This post is primarily written for me. It’s for me to explore my thinking and to get greater clarity. Normally, I would not publish something so introspective, but I think I’m asking for help. I’d really appreciate your feedback and ideas.
It’s been something that’s been bothering me for some time, but I haven’t been able to articulate it.
Regular readers know I go through alternating phases of being very optimistic about the future of our profession and the hope that I carry for the impact we can have with our customers, our companies, our peers, and our communities.
At the same time, I write, perhaps too often about the rampant stupidity I see in so much of what we do in selling. I’m obnoxious and tough on much of what I see. Yet underlying this criticism it the deeply held belief we can move past it. Through my career, I’ve seen continued improvement, and I believe this for the future.
But, I am impatient, hoping we can move more aggressively. Frustrated with the possibilities I see, but impatient with our pace in realizing them.
Then the other day, I was speaking with someone I consider to be both a friend and mentor, Lahat Tzvi. We speak monthly (it’s one of the the highlights of my month.). We were talking about the continued state of decline in our profession.
Then at one point he asked me a question, “Why do you care so much?”
All of a sudden, in that question, he articulated the issue that, I think, has been bothering me so much. His articulation to this stunned me. I didn’t have an answer.
Lahat let the silence continue for a few moments, and he repeated the question, “Why do you care so much?”
I discovered I didn’t know how to reply.
As we discussed it, I started talking, without answering the question. I rambled:
- I’ve always been driven to achieve, to be the best—even though I’m more frequently not the best….
- Regardless, what I do, I’m driven to get better….
- I am driven by constant learning and continually improving. I referenced the article I wrote years ago, Obsessive Learning–Relentless Execution. I said that had become a personal mantra…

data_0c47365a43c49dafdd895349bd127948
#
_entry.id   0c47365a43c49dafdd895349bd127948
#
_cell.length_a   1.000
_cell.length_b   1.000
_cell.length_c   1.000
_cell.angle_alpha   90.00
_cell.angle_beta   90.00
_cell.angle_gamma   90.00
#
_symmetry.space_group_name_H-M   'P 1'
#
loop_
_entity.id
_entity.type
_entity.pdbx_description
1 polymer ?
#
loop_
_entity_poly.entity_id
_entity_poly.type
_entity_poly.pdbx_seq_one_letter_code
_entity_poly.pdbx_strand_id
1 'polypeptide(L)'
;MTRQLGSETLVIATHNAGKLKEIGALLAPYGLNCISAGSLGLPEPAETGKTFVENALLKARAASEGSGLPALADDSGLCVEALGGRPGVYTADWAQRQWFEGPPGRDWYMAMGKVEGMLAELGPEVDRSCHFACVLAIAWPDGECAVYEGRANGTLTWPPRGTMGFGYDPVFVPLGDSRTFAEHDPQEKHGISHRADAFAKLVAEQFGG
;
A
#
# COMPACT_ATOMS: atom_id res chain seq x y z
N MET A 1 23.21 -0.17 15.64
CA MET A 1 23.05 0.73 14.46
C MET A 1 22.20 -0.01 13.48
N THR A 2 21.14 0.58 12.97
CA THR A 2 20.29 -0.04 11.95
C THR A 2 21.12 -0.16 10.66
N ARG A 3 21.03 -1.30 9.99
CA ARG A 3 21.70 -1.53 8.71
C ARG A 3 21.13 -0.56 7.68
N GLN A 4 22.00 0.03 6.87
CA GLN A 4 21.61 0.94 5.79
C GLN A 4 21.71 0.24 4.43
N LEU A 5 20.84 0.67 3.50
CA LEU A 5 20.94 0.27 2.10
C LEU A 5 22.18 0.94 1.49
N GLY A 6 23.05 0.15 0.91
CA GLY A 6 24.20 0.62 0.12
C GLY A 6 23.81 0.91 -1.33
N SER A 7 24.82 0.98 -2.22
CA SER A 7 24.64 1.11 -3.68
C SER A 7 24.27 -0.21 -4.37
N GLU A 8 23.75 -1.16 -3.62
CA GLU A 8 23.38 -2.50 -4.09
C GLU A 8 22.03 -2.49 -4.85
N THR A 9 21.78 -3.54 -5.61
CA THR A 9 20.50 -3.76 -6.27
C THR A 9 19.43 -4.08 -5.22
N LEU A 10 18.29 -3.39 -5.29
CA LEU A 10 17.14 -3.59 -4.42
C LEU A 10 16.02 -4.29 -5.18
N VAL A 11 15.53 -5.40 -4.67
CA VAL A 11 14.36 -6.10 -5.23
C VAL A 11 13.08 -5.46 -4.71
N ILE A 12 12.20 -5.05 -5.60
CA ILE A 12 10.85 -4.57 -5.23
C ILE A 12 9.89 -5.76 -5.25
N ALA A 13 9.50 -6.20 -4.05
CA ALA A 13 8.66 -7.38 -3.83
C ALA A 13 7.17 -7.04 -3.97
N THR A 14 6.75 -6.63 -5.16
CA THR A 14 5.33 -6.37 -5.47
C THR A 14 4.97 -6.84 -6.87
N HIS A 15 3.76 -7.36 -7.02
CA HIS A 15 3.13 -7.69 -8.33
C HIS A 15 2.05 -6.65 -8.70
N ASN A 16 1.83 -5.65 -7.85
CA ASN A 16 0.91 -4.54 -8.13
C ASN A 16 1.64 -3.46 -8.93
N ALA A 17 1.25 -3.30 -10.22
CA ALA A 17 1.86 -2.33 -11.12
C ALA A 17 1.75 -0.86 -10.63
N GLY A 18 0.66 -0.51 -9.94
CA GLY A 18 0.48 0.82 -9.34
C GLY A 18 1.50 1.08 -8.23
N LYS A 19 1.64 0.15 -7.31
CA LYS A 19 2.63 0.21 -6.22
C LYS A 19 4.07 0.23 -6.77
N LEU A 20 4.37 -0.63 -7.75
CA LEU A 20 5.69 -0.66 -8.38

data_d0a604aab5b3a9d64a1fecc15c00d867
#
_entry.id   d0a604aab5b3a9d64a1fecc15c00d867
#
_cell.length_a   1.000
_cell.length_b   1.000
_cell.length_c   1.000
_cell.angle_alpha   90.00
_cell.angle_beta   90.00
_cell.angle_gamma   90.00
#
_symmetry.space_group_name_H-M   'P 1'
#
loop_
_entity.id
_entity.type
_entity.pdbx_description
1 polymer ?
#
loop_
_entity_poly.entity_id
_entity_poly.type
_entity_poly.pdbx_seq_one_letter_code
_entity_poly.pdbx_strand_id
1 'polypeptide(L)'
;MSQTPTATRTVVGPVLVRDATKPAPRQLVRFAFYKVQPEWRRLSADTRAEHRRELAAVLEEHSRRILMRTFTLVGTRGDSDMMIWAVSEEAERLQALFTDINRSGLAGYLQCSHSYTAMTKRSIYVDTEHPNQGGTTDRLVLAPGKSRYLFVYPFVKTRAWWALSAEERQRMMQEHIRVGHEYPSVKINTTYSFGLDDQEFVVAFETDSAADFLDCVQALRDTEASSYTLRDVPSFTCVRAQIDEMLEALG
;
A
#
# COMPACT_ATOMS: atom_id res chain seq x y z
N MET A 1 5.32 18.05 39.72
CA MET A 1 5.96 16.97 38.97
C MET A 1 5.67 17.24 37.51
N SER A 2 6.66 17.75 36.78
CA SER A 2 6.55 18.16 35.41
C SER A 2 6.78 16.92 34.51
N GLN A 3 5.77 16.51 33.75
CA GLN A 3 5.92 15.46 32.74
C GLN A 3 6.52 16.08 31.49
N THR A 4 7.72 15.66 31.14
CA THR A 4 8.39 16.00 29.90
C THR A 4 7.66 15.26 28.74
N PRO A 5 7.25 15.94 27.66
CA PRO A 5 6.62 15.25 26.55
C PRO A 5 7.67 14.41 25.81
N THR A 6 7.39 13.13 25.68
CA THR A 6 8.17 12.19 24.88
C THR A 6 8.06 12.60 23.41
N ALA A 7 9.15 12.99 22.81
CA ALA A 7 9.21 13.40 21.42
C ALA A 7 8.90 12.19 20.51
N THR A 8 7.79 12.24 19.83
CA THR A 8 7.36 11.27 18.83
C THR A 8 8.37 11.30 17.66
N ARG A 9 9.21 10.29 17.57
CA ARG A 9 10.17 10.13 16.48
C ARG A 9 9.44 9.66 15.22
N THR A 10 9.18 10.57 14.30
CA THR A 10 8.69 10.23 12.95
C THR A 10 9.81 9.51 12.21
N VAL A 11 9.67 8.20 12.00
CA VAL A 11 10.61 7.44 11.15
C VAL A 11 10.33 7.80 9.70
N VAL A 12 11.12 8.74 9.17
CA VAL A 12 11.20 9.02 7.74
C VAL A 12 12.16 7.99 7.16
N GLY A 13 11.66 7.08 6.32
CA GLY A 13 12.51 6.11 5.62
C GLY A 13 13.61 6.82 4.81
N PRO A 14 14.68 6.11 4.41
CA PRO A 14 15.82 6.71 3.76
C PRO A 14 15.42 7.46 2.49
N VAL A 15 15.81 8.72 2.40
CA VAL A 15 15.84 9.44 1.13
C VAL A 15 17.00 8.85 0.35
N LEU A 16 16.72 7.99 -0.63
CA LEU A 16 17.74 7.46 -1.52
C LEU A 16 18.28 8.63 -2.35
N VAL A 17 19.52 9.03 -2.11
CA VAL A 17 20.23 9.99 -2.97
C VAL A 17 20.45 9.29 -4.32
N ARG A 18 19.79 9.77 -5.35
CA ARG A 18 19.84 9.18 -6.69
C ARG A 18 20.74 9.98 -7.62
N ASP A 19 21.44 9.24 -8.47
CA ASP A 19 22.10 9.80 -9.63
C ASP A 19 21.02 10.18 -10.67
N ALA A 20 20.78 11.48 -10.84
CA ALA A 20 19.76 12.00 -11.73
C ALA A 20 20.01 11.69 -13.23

- As a leader and consultant, I’ve not only held high expectations about my own performance, and about those with whom I work. I firmly believe, together we can accomplish such great things–and things that can be very important.
- I’ve always been driven by the concept of “Making A Difference.” I want to have an impact, to make a difference–perhaps for an individual, perhaps for some groups of people. I have been driven by making a difference for our profession, thinking about the impact on our customers, our organizations and each other…
- I’ve always been driven by the vision of what could be…..
- I’ve always been somewhat idealistic and often tend to tilt at windmills…..
Lahat was patient with my rambling, then asked: “Why do you care so much?”
Again, he forced me to stop, to reflect. Finally, I said, “I can’t imagine not caring! It is completely unacceptable to me!”
But I’m still left with the question. I don’t have an answer to the question. I wonder that perhaps I care too much. Somehow, that doesn’t seem acceptable.
I question, “Why should I care? I make a great living, I have a great life, I have wonderful friends. Why should I care?”
I’d like some help from you. I’ll generalize the questions, but perhaps in the conversation, I can learn and develop answers for myself.
- We know caring is important, but why should we care so much, so intensely?
- Is it possible to care too much, should we lighten up?
- Are we expressing some arrogance in caring too much?
- Are we expressing naivete in caring too much?
- Why does caring so much seem to be so unusual? And possibly, how do we get others to care?
The more I reflect, I think my “excessive caring” is driven my my optimism–about people, about our profession, about possibilities. I’ve been privileged to see great people and great organizations achieve great things. I keep imagining, “What if more people behaved this way. Imagine what we can achieve!”
But, as Jill Konrath suggested, sometimes I let my impatience overshadow my optimism. I need to learn how to be more patiently impatient.
I’m sure there are a lot of other questions. But your ideas will really be helpful to me, as I struggle with this question. If you prefer, email me at firstname.lastname@example.org. Call me. Perhaps more importantly let’s start a conversation in the comments to this post or in LinkedIn.
Thank you, in advance, for your help. This is important to me.
And finally, I am so deeply grateful some close friends who have been talking with me about this. Huge thanks to Lahat, Anthony Iannarino, Brent Adamson, and Jill Konrath—each cares deeply about what “we,” collectively do and can achieve.